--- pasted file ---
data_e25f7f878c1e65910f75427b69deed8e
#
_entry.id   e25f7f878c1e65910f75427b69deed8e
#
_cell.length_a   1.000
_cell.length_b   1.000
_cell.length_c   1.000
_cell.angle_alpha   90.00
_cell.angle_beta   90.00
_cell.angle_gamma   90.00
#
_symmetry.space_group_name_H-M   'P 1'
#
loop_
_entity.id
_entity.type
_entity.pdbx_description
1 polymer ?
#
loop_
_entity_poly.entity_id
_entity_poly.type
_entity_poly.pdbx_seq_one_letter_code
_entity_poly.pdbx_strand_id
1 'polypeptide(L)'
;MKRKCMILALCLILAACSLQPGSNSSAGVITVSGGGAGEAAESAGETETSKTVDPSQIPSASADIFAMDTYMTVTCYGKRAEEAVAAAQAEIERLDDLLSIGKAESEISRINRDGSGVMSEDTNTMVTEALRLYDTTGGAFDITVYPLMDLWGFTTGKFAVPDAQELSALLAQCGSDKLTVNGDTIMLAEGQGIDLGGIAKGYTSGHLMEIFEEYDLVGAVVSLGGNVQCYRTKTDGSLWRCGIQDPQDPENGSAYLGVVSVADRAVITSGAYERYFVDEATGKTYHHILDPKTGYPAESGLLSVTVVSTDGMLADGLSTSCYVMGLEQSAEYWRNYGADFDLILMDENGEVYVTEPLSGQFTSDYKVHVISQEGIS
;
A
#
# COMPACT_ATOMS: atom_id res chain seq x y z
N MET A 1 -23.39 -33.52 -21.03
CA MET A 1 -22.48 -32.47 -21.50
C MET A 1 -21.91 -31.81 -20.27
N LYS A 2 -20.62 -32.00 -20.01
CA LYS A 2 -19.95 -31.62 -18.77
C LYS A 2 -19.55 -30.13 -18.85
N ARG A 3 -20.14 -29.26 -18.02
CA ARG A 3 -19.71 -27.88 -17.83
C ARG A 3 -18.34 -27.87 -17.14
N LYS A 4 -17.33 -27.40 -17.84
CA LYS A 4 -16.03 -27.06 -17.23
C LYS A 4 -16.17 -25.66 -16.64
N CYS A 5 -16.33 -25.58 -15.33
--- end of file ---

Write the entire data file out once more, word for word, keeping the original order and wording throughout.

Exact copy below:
data_e25f7f878c1e65910f75427b69deed8e
#
_entry.id   e25f7f878c1e65910f75427b69deed8e
#
_cell.length_a   1.000
_cell.length_b   1.000
_cell.length_c   1.000
_cell.angle_alpha   90.00
_cell.angle_beta   90.00
_cell.angle_gamma   90.00
#
_symmetry.space_group_name_H-M   'P 1'
#
loop_
_entity.id
_entity.type
_entity.pdbx_description
1 polymer ?
#
loop_
_entity_poly.entity_id
_entity_poly.type
_entity_poly.pdbx_seq_one_letter_code
_entity_poly.pdbx_strand_id
1 'polypeptide(L)'
;MKRKCMILALCLILAACSLQPGSNSSAGVITVSGGGAGEAAESAGETETSKTVDPSQIPSASADIFAMDTYMTVTCYGKRAEEAVAAAQAEIERLDDLLSIGKAESEISRINRDGSGVMSEDTNTMVTEALRLYDTTGGAFDITVYPLMDLWGFTTGKFAVPDAQELSALLAQCGSDKLTVNGDTIMLAEGQGIDLGGIAKGYTSGHLMEIFEEYDLVGAVVSLGGNVQCYRTKTDGSLWRCGIQDPQDPENGSAYLGVVSVADRAVITSGAYERYFVDEATGKTYHHILDPKTGYPAESGLLSVTVVSTDGMLADGLSTSCYVMGLEQSAEYWRNYGADFDLILMDENGEVYVTEPLSGQFTSDYKVHVISQEGIS
;
A
#
# COMPACT_ATOMS: atom_id res chain seq x y z
N MET A 1 -23.39 -33.52 -21.03
CA MET A 1 -22.48 -32.47 -21.50
C MET A 1 -21.91 -31.81 -20.27
N LYS A 2 -20.62 -32.00 -20.01
CA LYS A 2 -19.95 -31.62 -18.77
C LYS A 2 -19.55 -30.13 -18.85
N ARG A 3 -20.14 -29.26 -18.02
CA ARG A 3 -19.71 -27.88 -17.83
C ARG A 3 -18.34 -27.87 -17.14
N LYS A 4 -17.33 -27.40 -17.84
CA LYS A 4 -16.03 -27.06 -17.23
C LYS A 4 -16.17 -25.66 -16.64
N CYS A 5 -16.33 -25.58 -15.33